Now your 1st con Mike: I think it was actually a smart move not to show us the instant reaction of the scoobies regarding Dawn being the key. Most likely, after shock, the next reactions would be to ask a lot of questions to which we the viewer already knows the answers as they have been cleverly and elegantly revealed to us over S5. To show this being told directly to The Scoobies would feel to me like a ‘and the story so far…’ moment which in general ‘Buffy’ writers respect us too much to think we need such straight-forward narration. I know it wouldn’t be to tell us what’s happened but to show reactions, but especially since we see the story told again when Dawn reads Giles notes (which I think is shown nicely but means we couldn’t have had the same kind of scene of The Scoobies working it out whilst Buffy talks), I think how they did do it is better.

    The way they did it was to show people talking about Dawn in reaction to seeing her, now they know what they do. She can tell they are talking about her and acting strange around her, which is what leads her to find out what is going on. If we had had the scoobies being told her story then discussing it behind her back, then dawn discovering it, it is too many times to tell the story in an episode. Just showing us them all talking about Dawn behind her back and acting oddly has a purpose to the plot as well as the characters as opposed to something that feels likes straight narration, even though it may not be, and would be too much repetition.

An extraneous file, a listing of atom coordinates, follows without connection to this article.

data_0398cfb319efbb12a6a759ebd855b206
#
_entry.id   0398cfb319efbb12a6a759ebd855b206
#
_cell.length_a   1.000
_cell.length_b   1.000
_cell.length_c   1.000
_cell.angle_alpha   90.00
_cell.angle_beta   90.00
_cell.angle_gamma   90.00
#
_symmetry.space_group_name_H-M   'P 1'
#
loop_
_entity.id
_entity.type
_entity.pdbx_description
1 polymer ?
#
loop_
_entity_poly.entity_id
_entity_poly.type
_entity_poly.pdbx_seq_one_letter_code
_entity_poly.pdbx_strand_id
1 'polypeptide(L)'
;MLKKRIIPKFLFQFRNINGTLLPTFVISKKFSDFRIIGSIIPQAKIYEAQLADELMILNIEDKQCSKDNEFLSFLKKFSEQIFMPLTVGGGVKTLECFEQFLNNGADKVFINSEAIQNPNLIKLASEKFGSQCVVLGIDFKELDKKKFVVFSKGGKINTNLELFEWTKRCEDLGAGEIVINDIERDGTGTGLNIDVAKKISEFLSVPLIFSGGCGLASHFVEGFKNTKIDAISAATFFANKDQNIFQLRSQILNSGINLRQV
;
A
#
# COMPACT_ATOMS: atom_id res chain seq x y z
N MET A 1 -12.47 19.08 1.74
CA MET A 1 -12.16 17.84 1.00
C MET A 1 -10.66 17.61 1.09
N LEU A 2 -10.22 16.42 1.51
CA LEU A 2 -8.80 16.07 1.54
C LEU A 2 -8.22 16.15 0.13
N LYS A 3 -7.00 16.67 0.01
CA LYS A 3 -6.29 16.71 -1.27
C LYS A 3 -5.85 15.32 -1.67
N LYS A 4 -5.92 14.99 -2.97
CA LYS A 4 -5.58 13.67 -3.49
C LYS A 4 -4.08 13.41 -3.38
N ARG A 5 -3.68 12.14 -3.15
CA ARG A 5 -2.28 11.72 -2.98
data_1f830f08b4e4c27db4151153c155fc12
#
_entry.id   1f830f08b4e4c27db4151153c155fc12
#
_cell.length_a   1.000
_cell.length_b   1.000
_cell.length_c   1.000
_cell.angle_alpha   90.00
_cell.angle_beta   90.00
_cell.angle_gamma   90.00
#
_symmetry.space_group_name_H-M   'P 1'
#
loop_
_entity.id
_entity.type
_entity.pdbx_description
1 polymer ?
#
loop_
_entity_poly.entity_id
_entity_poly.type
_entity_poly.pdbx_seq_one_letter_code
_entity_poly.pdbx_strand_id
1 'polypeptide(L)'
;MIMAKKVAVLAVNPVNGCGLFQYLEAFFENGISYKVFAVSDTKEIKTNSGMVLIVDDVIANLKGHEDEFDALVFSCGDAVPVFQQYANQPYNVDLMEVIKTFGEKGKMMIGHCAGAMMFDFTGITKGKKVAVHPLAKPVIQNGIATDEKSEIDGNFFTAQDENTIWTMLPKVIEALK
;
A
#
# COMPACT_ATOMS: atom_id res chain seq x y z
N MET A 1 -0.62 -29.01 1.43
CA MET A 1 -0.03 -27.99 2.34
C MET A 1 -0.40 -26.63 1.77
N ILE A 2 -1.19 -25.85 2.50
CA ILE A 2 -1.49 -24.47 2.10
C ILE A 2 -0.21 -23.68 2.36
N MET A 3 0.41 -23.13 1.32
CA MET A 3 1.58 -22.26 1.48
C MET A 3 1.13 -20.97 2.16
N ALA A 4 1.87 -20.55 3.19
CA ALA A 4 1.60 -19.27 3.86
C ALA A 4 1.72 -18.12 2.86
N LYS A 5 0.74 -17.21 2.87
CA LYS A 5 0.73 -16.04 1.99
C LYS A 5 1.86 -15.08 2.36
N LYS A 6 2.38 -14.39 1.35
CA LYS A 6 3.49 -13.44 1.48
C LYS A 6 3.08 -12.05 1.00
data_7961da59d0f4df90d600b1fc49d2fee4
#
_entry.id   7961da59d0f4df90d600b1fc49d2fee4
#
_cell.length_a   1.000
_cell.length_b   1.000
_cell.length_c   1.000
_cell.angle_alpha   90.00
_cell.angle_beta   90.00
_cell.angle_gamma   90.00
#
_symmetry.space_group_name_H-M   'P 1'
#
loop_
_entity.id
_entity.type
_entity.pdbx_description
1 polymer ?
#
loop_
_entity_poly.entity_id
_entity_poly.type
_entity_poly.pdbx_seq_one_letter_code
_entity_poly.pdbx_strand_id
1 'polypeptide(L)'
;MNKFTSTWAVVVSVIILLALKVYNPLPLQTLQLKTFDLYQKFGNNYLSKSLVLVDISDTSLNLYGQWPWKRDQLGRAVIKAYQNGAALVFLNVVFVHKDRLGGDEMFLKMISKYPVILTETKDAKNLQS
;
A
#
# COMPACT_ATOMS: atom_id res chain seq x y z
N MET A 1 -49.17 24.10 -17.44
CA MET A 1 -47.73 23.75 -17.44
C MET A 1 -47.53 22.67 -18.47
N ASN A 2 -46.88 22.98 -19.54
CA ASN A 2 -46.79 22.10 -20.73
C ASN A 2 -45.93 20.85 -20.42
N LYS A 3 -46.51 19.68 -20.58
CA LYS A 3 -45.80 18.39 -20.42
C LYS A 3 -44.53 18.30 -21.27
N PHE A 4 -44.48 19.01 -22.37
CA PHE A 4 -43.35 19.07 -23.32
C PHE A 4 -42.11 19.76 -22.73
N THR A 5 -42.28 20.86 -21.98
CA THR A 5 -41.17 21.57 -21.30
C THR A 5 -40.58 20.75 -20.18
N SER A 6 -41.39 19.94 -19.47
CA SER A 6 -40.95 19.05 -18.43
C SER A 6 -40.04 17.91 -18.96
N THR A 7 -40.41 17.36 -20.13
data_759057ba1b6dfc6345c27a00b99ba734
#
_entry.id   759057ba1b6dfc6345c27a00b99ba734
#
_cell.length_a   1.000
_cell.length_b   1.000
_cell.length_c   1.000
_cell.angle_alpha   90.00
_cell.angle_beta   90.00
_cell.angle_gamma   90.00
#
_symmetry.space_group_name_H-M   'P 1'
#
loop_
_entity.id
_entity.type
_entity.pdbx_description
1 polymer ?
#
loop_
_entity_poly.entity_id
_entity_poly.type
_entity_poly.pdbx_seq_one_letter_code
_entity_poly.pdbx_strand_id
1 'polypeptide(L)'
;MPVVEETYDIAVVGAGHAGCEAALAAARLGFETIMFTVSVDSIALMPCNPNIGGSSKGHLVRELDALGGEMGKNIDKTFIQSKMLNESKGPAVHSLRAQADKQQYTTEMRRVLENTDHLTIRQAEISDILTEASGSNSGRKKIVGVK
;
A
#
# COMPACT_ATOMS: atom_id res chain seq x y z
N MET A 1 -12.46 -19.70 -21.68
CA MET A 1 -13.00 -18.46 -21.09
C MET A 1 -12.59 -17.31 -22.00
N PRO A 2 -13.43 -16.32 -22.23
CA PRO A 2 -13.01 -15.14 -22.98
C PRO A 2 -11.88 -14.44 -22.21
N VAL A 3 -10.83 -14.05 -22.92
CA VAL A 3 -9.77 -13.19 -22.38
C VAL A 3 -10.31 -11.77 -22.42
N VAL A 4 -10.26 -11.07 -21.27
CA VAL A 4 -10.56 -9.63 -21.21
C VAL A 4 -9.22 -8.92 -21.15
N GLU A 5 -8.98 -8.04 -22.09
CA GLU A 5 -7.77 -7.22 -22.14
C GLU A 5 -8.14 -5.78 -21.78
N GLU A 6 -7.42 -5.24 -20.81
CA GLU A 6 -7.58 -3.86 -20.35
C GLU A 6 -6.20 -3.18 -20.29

Overall I’d give this episode an ‘A’. It’s great but just missed that extra special ‘something’ that a ‘P’ episode has.

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  22. [Note: Dave posted this comment on August 13, 2011.]

    I’d give a minus to the fact that Spike can barely lift the hammer that Buffy wields with ease in “The Gift.” It’s clear that Spike and Buffy are very, VERY close in terms of physical strength.

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  23. [Note: Less newt posted this comment on August 21, 2012.]

    Dave, good point. Especially in light of Get It Done in S7, it’s odd that Buffy with ca. one demon’s strength and Spike with ca. one demon’s strength lift the same object differently. We do know that different demons have different strengths (e.g., Giles as a Fyarl demon in A New Man seems much stronger than the average vamp), and as far as I know we don’t know what kind of demon was used to forge the Slayer power, so perhaps your answer lies there.

    I agree with Buffy that Glory is in no way prettier than Buffy.

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  24. [Note: Domitan posted this comment on August 31, 2012.]

    Thanks, MikeJer, for pointing out the adoption metaphor. My wife and I just adopted a baby boy this year. The struggles of Dawn in facing her not being a ‘blood relative’ of Buffy and Joyce are so real. If in the future our son is having difficulty dealing with identity issues related to his being adopted, I would definitely show him this episode…or perhaps introduce him to the Buffy series when he is of age, then see if he sees himself in this episode’s adoption metaphor.

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  25. [Note: JEL posted this comment on December 16, 2012.]